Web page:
With 2012 right around the corner, we're sharing some of the top accomplishments from each of DOT's agencies this year. Today, we look at the Research and Innovative Technology Administration (RITA).
The Research and Innovative Technology Administration is unique among DOT agencies because its responsibilities extend beyond a single way of moving people or cargo. RITA coordinates DOT's research programs and helps bring advanced technologies into America's transportation system. The professionals at RITA also offer vital transportation statistics and analysis, and they are part of an important national effort to improve education and training in critical transportation-related fields.
2011 was an exciting year for this technical team. Here is a brief sample of highlights:
- The Intelligent Transportation Systems – Joint Program Office (ITS-JPO) launched the Connected Vehicle Safety Pilot.
This initiative consists of six Driver Acceptance Clinics, where researchers can observe how drivers respond to vehicles equipped with special technologies that communicate with other vehicles and with roadway infrastructure like traffic signals. Connected vehicles can provide more information about road conditions and the behavior of other vehicles so drivers can make better safety decisions behind the wheel. The clinics take place at automotive tracks. But in August, RITA awarded a contract for the Safety Pilot Model Deployment of the same connected vehicle technology. This will include approximately 3,000 vehicles equipped with ITS technology operating on public roads under more typical driving conditions.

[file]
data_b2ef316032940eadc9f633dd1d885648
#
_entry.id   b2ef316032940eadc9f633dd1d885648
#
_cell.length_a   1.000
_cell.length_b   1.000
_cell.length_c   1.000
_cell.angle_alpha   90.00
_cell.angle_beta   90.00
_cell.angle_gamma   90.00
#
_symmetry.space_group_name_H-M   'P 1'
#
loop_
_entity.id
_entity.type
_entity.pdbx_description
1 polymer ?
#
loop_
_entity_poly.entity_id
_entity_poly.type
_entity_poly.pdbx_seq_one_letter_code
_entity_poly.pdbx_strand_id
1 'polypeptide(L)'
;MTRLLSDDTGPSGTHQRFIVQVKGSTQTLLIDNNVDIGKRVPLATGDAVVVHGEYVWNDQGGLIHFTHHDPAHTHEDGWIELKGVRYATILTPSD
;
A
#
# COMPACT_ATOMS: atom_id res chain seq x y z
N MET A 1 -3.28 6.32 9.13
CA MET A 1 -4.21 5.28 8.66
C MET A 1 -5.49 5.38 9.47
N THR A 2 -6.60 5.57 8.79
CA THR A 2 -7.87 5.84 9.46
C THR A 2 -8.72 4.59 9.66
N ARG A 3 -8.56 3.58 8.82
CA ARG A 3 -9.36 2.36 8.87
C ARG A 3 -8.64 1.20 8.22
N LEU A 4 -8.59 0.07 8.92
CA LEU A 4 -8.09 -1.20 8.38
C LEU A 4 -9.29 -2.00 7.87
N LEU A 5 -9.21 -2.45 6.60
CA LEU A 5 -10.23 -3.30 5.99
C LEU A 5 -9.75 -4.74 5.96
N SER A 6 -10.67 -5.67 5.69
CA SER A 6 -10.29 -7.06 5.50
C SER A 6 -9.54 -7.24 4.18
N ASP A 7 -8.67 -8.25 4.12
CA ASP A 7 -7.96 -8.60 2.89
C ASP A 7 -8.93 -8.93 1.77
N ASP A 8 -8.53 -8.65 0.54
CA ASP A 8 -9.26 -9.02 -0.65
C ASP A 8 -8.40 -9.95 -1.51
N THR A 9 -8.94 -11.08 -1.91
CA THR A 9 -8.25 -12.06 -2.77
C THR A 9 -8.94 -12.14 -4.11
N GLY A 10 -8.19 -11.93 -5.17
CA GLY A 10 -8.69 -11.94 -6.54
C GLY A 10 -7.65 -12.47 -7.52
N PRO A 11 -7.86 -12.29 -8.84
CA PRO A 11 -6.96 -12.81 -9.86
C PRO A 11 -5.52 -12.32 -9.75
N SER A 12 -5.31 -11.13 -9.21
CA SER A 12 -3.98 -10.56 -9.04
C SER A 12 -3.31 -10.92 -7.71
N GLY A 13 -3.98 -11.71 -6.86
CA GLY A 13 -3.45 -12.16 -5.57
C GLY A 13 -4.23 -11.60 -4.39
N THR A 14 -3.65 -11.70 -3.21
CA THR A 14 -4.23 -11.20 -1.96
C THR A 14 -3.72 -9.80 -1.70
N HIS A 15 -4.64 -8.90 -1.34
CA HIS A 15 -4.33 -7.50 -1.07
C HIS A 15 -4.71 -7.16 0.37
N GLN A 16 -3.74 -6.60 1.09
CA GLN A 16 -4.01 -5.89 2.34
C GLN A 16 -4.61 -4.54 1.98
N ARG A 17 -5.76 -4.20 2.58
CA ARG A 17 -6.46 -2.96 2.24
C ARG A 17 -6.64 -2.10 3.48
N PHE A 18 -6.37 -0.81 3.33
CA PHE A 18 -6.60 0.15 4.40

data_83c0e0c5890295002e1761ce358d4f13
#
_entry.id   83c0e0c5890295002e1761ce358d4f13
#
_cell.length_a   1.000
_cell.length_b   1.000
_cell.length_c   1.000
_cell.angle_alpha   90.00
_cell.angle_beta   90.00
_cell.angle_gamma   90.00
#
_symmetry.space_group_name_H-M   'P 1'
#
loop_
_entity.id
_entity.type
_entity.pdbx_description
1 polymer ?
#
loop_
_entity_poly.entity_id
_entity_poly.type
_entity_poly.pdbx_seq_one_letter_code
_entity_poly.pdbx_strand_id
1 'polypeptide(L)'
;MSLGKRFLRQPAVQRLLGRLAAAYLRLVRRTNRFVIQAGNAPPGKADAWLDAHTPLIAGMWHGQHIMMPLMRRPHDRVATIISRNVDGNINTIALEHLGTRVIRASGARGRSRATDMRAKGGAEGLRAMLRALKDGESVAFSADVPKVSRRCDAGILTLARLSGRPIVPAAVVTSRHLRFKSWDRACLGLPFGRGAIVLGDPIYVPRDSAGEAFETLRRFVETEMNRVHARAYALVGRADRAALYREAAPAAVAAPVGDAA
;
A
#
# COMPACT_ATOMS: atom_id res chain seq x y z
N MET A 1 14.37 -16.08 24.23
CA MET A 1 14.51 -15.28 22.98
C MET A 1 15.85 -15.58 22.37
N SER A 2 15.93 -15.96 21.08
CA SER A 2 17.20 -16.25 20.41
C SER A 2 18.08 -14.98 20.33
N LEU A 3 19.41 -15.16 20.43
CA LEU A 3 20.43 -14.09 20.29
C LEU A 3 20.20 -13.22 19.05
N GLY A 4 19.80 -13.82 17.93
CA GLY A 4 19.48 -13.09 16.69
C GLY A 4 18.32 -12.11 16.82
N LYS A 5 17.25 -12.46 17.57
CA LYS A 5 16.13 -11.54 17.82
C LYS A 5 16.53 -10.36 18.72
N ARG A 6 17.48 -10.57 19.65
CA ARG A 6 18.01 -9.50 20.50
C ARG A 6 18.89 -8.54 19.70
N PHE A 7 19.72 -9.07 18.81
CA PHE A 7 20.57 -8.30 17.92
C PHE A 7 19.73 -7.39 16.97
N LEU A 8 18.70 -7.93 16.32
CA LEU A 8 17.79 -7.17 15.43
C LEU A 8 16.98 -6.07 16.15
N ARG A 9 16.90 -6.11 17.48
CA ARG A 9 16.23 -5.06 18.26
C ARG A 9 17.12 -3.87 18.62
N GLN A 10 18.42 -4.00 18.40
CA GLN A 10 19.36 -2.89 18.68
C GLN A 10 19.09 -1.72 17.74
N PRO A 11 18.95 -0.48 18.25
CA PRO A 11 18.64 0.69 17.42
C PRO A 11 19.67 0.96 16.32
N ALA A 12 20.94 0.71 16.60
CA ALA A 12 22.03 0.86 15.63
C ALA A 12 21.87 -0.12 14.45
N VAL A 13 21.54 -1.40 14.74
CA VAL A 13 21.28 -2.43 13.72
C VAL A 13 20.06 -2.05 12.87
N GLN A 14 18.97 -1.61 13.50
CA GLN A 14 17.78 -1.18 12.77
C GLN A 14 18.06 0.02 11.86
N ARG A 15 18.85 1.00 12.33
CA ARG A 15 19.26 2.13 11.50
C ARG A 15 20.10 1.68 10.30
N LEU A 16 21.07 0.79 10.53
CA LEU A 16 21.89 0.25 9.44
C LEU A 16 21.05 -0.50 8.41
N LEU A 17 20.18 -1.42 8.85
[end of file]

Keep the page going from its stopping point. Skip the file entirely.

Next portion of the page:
- RITA ran a new competition for the University Transportation Center (UTC) grant program. The fully competitive UTC program will make grants to eligible nonprofit institutions of higher learning selected to establish and operate University Transportation Centers. The UTCs are expected to pursue research, transportation workforce development, and technology transfers. Selections will be announced near the beginning of 2012.
- The Bureau of Transportation Statistics (BTS) expanded the collection of tarmac time data in August to include reports of three-hour tarmac times for all commercial flights at U.S. airports. BTS now receives reports of three-hour tarmac times for all domestic and international flights, scheduled or charter. Previously BTS only received reports about scheduled flights operated by the large carriers that report on-time data. With the new data, managers of the aviation system will have more information about problem areas, and the DOT enforcement office will be able to take more effective action on behalf of consumers.
I think it's pretty clear from this brief sample of highlights that the folks at RITA are working hard to ensure that the nation's transportation research investments produce results for the American people. Whether Americans of tomorrow are driving safer vehicles, arriving at their destinations with more reliable on-time rates, or enjoying the expertise of better trained transportation professionals, they'll be enjoying the fruits of RITA's labors.
My congratulations and thanks to everyone at RITA for a terrific 2011.